<interface-route> ::= <INTERFACE> <INTERFACE_IDENTIFIER> (<destination-ipv6-address> <source-ipv6-address>))
<destination-ipv6-address> ::= <ipv6-prefix>
<source-ipv6-address> ::= <ipv6-prefix>
<ipv6-prefix> ::= <IPV6_ADDRESS> <IPV6_PREFIX_LENGTH>
<ip-route-type> ::= <SRC> | <DEST> | <DEST_SRC>
<multicast-source-ipv4-address> ::= <IPV4_ADDRESS> <mpls-route> ::= <MPLS_LABEL>
<IPV4_PREFIX_LENGTH> <mac-route> ::= <MAC_ADDRESS>
<multicast-source-ipv6-address> ::= <IPV6_ADDRESS> <interface-route> ::= <INTERFACE_IDENTIFIER>
<IPV6_PREFIX_LENGTH>
<route-attributes> ::= <ROUTE_PREFERENCE> [<LOCAL_ONLY>] <route-attributes> ::= <ROUTE_PREFERENCE> [<LOCAL_ONLY>]
[<address-family-route-attributes>] [<address-family-route-attributes>]
<address-family-route-attributes> ::= <ip-route-attributes> | <address-family-route-attributes> ::= <ip-route-attributes> |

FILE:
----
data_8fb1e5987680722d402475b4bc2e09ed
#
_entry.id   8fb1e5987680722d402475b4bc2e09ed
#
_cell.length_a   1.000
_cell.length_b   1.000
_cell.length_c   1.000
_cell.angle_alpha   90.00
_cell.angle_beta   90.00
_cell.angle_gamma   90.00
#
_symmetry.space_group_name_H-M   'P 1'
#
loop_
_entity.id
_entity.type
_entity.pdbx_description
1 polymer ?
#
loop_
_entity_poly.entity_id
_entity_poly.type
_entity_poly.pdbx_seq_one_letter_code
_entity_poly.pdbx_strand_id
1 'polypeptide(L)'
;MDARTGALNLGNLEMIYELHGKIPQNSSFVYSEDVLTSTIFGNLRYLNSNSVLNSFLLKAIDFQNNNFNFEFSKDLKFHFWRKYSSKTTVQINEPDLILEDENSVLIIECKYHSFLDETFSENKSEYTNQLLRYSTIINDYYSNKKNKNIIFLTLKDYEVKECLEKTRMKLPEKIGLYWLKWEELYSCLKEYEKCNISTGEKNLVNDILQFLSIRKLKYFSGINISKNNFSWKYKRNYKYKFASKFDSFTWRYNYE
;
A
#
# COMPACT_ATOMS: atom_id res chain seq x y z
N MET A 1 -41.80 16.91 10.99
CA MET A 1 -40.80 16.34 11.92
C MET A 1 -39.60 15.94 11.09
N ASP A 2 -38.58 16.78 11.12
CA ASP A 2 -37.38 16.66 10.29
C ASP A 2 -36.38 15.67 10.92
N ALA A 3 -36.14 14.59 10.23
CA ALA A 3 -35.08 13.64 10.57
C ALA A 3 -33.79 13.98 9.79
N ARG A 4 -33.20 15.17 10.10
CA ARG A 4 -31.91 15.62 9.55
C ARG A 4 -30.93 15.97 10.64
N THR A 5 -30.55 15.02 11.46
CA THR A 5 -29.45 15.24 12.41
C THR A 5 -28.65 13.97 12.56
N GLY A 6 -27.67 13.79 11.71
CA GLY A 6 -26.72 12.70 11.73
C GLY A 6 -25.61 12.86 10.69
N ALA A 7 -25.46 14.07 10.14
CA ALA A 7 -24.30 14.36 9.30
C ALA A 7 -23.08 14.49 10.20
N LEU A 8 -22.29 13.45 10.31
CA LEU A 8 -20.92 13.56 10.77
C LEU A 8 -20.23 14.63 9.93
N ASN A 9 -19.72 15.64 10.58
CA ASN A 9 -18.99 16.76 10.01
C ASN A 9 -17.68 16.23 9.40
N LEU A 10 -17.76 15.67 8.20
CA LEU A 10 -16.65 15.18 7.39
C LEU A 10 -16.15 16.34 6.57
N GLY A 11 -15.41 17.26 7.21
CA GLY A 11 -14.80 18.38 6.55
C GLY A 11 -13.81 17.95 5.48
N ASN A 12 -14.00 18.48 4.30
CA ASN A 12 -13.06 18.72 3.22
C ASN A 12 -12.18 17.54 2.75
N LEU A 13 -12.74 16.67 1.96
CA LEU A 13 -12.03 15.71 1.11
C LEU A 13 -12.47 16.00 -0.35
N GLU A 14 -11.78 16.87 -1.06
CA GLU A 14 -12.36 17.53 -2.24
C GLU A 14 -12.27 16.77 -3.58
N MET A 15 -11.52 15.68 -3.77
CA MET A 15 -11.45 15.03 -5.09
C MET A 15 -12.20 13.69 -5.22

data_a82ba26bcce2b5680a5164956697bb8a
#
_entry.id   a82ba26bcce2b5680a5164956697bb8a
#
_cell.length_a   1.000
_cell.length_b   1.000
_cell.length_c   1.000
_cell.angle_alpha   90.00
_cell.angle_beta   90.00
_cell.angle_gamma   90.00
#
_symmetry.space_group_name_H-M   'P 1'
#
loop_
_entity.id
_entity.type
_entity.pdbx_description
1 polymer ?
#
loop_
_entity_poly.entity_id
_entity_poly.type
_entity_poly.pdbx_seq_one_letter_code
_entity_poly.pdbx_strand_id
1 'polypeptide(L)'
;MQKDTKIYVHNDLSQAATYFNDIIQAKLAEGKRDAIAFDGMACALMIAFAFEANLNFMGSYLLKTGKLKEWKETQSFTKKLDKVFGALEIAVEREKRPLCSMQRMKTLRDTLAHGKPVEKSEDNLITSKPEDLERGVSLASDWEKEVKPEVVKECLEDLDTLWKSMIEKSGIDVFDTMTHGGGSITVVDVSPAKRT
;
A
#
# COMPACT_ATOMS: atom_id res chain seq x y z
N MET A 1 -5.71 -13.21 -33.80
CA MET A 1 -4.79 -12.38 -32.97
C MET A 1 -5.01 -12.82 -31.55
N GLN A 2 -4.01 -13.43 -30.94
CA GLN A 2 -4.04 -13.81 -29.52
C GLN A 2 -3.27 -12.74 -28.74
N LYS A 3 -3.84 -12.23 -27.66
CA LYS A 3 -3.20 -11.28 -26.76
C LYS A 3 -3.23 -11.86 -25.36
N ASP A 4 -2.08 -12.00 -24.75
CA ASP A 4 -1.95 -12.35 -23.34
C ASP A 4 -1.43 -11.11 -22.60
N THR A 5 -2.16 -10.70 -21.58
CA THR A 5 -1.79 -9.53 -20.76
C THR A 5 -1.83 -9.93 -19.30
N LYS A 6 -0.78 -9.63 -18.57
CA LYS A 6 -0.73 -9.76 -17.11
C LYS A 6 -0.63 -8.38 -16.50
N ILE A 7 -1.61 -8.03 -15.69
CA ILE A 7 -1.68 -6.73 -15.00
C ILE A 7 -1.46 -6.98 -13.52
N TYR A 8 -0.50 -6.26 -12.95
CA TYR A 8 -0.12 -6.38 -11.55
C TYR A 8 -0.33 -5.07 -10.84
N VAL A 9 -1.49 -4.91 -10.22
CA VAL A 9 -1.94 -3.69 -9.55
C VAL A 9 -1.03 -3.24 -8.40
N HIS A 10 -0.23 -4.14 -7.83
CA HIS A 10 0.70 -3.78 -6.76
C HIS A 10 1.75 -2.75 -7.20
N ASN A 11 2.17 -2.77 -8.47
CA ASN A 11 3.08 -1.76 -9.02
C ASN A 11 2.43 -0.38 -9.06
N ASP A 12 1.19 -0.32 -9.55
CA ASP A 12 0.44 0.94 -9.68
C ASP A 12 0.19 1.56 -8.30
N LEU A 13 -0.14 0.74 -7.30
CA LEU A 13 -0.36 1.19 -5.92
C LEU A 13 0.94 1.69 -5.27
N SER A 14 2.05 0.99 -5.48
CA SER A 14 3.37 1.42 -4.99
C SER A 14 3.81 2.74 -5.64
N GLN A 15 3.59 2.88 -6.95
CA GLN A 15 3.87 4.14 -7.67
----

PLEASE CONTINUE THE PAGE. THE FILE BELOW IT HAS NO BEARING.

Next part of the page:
<mpls-route-attributes> | <mpls-route-attributes> |
<ethernet-route-attributes> <ethernet-route-attributes>
<ip-route-attributes> ::= <> <ip-route-attributes> ::= <>
<mpls-route-attributes> ::= <> <mpls-route-attributes> ::= <>
<ethernet-route-attributes> ::= <> <ethernet-route-attributes> ::= <>
<route-vendor-attributes> ::= <> <route-vendor-attributes> ::= <>
<nexthop-list> ::= <special-nexthop> | <nexthop-list> ::= <special-nexthop> |
((<nexthop-list-member>) | ((<nexthop-list-member>) |
([<nexthop-list-member> ... ] <nexthop-list> )) ([<nexthop-list-member> ... ] <nexthop-list> ))
<nexthop-list-member> ::= (<nexthop-chain> | <nexthop-list-member> ::= (<nexthop-chain> |
<nexthop-chain-identifier> ) <nexthop-chain-identifier> )
[<nexthop-list-member-attributes>] [<nexthop-list-member-attributes>]
<nexthop-list-member-attributes> ::= [<PROTECTION_PREFERENCE>] <nexthop-list-member-attributes> ::= [<PROTECTION_PREFERENCE>]